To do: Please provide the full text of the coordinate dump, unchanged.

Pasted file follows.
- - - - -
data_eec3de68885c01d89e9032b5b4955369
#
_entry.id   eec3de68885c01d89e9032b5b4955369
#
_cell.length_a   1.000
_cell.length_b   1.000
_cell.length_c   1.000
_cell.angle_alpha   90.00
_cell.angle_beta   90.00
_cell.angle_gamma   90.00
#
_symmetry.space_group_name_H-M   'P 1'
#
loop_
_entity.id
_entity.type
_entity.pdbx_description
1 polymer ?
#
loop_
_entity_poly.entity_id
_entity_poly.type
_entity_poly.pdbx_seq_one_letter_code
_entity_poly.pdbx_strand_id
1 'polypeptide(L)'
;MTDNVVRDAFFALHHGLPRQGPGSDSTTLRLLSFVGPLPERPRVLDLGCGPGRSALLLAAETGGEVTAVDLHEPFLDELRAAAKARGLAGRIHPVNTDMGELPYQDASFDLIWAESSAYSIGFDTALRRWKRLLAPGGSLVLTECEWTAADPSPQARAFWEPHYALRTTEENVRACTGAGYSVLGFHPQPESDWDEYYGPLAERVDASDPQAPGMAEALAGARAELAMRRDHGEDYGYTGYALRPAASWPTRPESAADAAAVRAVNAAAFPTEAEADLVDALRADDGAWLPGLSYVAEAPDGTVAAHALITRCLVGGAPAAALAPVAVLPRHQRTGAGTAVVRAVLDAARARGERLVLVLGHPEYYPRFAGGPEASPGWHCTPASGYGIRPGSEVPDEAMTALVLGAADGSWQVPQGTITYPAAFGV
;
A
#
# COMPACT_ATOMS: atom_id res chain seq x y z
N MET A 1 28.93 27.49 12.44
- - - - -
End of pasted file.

data_eec3de68885c01d89e9032b5b4955369
#
_entry.id   eec3de68885c01d89e9032b5b4955369
#
_cell.length_a   1.000
_cell.length_b   1.000
_cell.length_c   1.000
_cell.angle_alpha   90.00
_cell.angle_beta   90.00
_cell.angle_gamma   90.00
#
_symmetry.space_group_name_H-M   'P 1'
#
loop_
_entity.id
_entity.type
_entity.pdbx_description
1 polymer ?
#
loop_
_entity_poly.entity_id
_entity_poly.type
_entity_poly.pdbx_seq_one_letter_code
_entity_poly.pdbx_strand_id
1 'polypeptide(L)'
;MTDNVVRDAFFALHHGLPRQGPGSDSTTLRLLSFVGPLPERPRVLDLGCGPGRSALLLAAETGGEVTAVDLHEPFLDELRAAAKARGLAGRIHPVNTDMGELPYQDASFDLIWAESSAYSIGFDTALRRWKRLLAPGGSLVLTECEWTAADPSPQARAFWEPHYALRTTEENVRACTGAGYSVLGFHPQPESDWDEYYGPLAERVDASDPQAPGMAEALAGARAELAMRRDHGEDYGYTGYALRPAASWPTRPESAADAAAVRAVNAAAFPTEAEADLVDALRADDGAWLPGLSYVAEAPDGTVAAHALITRCLVGGAPAAALAPVAVLPRHQRTGAGTAVVRAVLDAARARGERLVLVLGHPEYYPRFAGGPEASPGWHCTPASGYGIRPGSEVPDEAMTALVLGAADGSWQVPQGTITYPAAFGV
;
A
#
# COMPACT_ATOMS: atom_id res chain seq x y z
N MET A 1 28.93 27.49 12.44